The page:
The appellant claimed that it has not disallowed forfeiture of security deposit Rs.24,75,000/- while computing taxable income and claimed the same as revenue expenditure based on certain judgments. Therefore, two opinions are possible and penalty for concealment cannot be levied if there are debatable views. Most of the judgments relied upon by the assessee relates to writing off of advances and does not relate to the compensation paid for loss of leased asset. The appellant’s claim relates to compensation paid for a leased asset which has been permanently destroyed/  lost.  The  law relating to allowability of compensation paid for permanent damage to the leased asset has long been settled in the case  of  Robert Addie & Sons Collieries v. CIR [1924] 8 Tax Cas. 671 wherein it has been held that the compensation paid for a permanent damage to the leased asset is in the nature of capital expenditure. The ratio of this case was followed in the case of Bharat Collieries Ltd. vs. CIT (32 ITR 547). Therefore, the submission of the appellant that the issue of allowability of forfeiture of security deposit for the loss of leased asset is a debatable issue is not correct. Moreover, the appellant could not furnish relevant documents/evidence to substantiate its claim.

As discussed above, the facts regarding claim of forfeiture of security deposit amounting to Rs.24,75,000/-  as  revenue expenditure was not apparent from the From the Schedule N “Administrative & Other Expenses” of the AFS for the FY 2004-05 without making further inquiries/obtaining further details of the amount of Rs. 24,94,181/- . Similarly, the said  claim  was  not  disclosed by the tax auditor in tax audit report even though there is specific requirement to disclose amount in the nature of capital expenditure. Moreover, the appellant appended a note  regarding claim made by the appellant in respect of provision for warranty  based on in the  judicial  pronouncements.  However,  no  such  note was appended for the claim of forfeiture of security deposit. The appellant’s submission that as the claim was supported by the

various judicial pronouncements, hence it was not required to disclose the same is self contradictory. As apparent from the note of the provision for the warranty the claim made by the appellant was also based on the judicial decisions. The appellant submitted that it had treated the claim of the forfeiture of security deposit as revenue expenditure based on certain judicial pronouncements. Therefore, from the appellant’s point of view, the position of claim of provision for warranty and claim for forfeiture of security was similar and therefore the appellant has failed to furnish any valid reason for non-furnishing of note in respect of claim for forfeiture of security by the appellant.”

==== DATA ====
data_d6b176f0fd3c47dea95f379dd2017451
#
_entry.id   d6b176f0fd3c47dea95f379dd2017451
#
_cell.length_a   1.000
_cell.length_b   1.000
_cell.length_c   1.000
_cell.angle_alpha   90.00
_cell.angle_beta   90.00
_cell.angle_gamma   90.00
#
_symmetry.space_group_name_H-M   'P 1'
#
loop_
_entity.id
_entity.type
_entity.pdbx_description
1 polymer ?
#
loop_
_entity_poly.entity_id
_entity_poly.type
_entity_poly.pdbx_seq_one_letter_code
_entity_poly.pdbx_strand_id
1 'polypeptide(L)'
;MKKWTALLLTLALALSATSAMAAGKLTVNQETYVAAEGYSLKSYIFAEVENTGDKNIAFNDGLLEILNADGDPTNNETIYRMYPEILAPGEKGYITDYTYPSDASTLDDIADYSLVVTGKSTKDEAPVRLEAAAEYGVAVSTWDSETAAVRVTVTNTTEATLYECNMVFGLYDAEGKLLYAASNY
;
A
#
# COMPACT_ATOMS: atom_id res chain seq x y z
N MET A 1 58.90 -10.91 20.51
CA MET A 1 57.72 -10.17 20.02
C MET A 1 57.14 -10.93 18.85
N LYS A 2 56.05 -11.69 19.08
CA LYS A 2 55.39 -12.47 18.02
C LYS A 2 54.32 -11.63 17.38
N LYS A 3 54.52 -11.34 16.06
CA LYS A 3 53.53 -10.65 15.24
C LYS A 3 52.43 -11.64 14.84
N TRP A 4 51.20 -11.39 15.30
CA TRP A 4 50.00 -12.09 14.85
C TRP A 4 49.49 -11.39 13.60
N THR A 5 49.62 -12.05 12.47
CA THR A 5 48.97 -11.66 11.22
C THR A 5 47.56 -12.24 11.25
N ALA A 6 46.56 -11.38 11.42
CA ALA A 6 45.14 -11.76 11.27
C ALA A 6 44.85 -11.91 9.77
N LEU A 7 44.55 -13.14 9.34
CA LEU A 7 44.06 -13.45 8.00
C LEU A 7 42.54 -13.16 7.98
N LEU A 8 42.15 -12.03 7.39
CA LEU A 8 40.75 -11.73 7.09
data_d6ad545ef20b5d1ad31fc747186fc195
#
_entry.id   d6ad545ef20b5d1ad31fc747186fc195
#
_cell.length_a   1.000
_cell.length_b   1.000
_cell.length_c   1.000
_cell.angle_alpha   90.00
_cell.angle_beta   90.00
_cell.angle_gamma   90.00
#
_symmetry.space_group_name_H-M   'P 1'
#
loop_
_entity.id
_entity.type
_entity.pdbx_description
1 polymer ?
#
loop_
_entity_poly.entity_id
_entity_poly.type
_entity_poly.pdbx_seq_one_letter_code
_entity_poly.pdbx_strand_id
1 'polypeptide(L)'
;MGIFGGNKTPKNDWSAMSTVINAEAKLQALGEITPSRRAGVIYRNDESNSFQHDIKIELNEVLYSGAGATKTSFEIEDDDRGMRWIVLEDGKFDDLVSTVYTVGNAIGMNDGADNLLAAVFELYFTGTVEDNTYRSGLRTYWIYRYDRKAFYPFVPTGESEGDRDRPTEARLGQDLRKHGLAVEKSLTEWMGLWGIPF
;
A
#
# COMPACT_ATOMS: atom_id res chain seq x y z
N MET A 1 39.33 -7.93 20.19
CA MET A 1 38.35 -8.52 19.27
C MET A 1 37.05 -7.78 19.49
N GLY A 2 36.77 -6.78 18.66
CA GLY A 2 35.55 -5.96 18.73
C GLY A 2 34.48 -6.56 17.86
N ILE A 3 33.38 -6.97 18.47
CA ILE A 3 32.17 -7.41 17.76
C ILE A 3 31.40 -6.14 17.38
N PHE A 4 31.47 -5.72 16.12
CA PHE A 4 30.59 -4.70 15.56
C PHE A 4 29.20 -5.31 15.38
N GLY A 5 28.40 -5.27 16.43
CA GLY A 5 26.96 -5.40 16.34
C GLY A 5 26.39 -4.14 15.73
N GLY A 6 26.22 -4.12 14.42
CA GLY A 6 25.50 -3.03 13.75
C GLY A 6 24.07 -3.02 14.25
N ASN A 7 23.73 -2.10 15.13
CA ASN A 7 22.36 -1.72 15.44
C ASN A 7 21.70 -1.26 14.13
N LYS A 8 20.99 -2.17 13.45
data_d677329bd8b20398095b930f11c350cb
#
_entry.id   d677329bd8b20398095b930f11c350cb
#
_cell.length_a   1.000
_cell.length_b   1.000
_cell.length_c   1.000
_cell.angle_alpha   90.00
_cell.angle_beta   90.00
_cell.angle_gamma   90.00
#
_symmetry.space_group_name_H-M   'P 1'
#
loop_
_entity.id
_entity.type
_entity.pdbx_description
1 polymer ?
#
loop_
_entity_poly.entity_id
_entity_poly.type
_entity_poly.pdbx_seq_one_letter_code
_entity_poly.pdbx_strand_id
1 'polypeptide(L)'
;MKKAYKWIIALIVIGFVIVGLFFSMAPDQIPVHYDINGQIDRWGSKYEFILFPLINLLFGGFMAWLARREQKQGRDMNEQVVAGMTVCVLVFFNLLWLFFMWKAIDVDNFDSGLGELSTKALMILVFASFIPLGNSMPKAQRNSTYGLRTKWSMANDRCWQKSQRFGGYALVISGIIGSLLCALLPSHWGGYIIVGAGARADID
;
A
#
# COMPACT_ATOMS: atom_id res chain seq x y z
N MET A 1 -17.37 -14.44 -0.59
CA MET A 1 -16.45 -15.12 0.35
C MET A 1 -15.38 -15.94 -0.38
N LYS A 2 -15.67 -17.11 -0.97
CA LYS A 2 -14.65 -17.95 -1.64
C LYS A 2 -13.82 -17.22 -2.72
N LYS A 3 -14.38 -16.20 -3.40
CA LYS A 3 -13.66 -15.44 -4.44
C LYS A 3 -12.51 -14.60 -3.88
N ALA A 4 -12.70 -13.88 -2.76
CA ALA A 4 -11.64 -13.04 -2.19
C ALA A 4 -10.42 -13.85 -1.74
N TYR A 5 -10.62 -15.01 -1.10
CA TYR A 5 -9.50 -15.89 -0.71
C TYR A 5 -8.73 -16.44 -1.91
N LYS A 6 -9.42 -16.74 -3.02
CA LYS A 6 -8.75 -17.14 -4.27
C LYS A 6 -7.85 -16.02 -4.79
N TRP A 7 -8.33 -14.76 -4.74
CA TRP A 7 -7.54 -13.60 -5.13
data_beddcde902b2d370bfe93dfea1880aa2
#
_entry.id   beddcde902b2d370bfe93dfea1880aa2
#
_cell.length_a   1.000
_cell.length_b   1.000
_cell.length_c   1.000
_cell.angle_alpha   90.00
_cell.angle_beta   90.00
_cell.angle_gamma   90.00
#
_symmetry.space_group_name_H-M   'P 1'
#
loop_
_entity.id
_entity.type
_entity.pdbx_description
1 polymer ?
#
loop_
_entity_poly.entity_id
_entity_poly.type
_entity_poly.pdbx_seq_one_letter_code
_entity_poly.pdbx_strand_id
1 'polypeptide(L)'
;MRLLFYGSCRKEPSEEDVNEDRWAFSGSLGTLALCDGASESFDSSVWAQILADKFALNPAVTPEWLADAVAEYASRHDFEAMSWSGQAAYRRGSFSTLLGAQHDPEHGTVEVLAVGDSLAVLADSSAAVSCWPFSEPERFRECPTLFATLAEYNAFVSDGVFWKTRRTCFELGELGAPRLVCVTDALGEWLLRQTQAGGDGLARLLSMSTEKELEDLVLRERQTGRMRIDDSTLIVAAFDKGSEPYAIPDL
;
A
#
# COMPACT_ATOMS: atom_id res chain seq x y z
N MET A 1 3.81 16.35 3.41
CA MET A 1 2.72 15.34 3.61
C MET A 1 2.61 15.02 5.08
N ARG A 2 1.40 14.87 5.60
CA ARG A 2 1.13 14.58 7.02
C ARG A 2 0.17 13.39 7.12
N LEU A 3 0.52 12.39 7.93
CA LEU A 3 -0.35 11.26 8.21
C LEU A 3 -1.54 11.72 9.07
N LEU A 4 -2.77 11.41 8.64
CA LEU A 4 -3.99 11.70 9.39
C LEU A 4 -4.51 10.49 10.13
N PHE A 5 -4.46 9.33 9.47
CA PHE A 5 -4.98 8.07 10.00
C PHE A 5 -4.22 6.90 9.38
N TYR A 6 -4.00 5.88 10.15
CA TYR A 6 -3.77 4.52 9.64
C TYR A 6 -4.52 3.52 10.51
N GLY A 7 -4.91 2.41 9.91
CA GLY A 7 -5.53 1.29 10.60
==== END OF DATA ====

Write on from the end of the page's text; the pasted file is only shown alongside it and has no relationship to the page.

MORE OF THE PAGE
In view of the above finding of the lower authorities, it is relevant for  us  to  reproduce the Explanation  1  of section 271(1)(c), relying on which penalty is levied, as under:

“Failure to furnish returns, comply with notices, concealment of income, etc.

  1. (1)

Explanation 1.—Where in respect of any  facts  material  to  the  computation  of the total income of any person under this Act,—

(A)     such person fails to offer an  explanation or offers an explanation which  is found by the Assessing Officer or the Commissioner (Appeals) or the Principal Commissioner or Commissioner to be false, or

(B)     such person offers an explanation which he is not able to substantiate and fails to prove that such explanation is bona fide and that all the facts relating to the same and material to the computation of his total income have been disclosed by him,

then, the amount added or disallowed in computing the total income of such person as a result thereof shall, for the purposes of clause (c) of this sub- section, be deemed to represent the income in respect of which  particulars have been concealed.”

 It is evident from the above that assessee is deemed to represent the income in respect of which particulars have been concealed if in respect of any fact material to the computation of income,the assessee failed to offer an explanation or explanation is found to be             or

–  explanation is not substantiated  and  the  assessee  fails  to prove that such explanation is bonafide  and  all facts  material to the computation of the income have been disclosed.